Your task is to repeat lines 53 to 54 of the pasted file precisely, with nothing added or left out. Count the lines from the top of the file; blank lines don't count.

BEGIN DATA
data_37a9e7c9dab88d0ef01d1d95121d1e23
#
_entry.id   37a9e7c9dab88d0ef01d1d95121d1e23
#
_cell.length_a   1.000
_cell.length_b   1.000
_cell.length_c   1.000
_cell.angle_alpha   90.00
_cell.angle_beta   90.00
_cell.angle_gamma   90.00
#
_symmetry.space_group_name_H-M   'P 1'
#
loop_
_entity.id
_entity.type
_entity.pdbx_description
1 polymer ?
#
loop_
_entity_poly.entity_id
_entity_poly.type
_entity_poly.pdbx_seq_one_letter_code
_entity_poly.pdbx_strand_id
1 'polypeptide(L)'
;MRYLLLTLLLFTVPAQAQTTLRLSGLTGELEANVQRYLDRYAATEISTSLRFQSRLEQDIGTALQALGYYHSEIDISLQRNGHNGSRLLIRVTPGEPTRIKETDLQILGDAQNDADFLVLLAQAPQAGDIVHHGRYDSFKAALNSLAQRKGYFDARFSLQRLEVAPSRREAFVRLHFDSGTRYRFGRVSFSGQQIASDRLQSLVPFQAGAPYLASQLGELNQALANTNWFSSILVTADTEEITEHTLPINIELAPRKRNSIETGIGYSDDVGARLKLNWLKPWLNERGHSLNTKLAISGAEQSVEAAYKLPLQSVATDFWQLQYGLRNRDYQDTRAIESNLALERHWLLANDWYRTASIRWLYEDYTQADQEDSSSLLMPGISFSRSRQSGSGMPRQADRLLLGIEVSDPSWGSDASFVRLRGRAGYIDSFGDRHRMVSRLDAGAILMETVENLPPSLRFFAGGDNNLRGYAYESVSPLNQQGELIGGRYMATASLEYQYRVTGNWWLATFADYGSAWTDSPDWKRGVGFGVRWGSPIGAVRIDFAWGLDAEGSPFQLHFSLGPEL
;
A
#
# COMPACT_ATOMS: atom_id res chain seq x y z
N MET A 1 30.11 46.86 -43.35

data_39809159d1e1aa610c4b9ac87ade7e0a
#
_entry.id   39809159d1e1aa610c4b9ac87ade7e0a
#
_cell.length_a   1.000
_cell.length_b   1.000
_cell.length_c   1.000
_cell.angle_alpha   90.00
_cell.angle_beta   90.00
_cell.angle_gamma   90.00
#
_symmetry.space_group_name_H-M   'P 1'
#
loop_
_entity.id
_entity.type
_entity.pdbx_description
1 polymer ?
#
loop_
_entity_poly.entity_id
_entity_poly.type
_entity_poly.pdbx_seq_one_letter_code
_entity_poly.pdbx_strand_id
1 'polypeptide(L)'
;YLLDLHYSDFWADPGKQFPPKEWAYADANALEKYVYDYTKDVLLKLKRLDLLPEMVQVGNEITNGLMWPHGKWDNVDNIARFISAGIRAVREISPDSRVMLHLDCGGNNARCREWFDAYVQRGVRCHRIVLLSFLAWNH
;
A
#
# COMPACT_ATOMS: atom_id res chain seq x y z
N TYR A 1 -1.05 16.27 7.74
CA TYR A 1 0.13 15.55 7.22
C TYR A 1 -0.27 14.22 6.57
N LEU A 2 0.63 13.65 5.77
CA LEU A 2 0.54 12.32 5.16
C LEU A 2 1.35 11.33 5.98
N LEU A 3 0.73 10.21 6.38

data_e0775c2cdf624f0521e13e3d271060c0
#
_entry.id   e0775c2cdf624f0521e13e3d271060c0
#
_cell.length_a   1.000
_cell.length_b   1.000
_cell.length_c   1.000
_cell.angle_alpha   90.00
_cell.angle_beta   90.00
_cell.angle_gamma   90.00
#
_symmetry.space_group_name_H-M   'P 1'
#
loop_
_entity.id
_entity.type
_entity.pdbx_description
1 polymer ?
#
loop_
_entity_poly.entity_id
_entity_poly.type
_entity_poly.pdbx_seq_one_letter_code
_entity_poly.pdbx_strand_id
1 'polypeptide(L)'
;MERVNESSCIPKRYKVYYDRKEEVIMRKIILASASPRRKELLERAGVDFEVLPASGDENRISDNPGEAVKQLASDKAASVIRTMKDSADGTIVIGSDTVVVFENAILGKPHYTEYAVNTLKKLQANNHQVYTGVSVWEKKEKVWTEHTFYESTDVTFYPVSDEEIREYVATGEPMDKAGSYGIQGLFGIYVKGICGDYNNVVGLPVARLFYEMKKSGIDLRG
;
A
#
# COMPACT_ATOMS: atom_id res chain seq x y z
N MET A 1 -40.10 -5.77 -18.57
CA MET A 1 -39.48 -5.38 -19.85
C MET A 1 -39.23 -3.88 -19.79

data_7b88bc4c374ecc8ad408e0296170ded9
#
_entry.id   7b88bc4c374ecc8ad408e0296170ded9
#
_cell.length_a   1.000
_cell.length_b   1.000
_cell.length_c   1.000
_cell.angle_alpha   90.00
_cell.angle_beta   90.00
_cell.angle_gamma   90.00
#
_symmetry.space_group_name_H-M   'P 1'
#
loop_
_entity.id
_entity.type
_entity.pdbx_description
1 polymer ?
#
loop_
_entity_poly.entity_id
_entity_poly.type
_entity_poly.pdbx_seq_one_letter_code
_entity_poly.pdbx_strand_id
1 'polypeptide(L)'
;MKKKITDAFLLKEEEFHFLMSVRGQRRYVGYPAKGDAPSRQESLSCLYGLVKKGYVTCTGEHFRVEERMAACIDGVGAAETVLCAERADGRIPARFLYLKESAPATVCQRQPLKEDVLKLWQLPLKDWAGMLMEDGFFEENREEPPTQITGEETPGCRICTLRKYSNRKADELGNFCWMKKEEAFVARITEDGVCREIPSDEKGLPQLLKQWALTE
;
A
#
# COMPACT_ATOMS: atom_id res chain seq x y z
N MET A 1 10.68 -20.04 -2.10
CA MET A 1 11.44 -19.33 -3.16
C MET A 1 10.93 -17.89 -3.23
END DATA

_entity_poly.type
_entity_poly.pdbx_seq_one_letter_code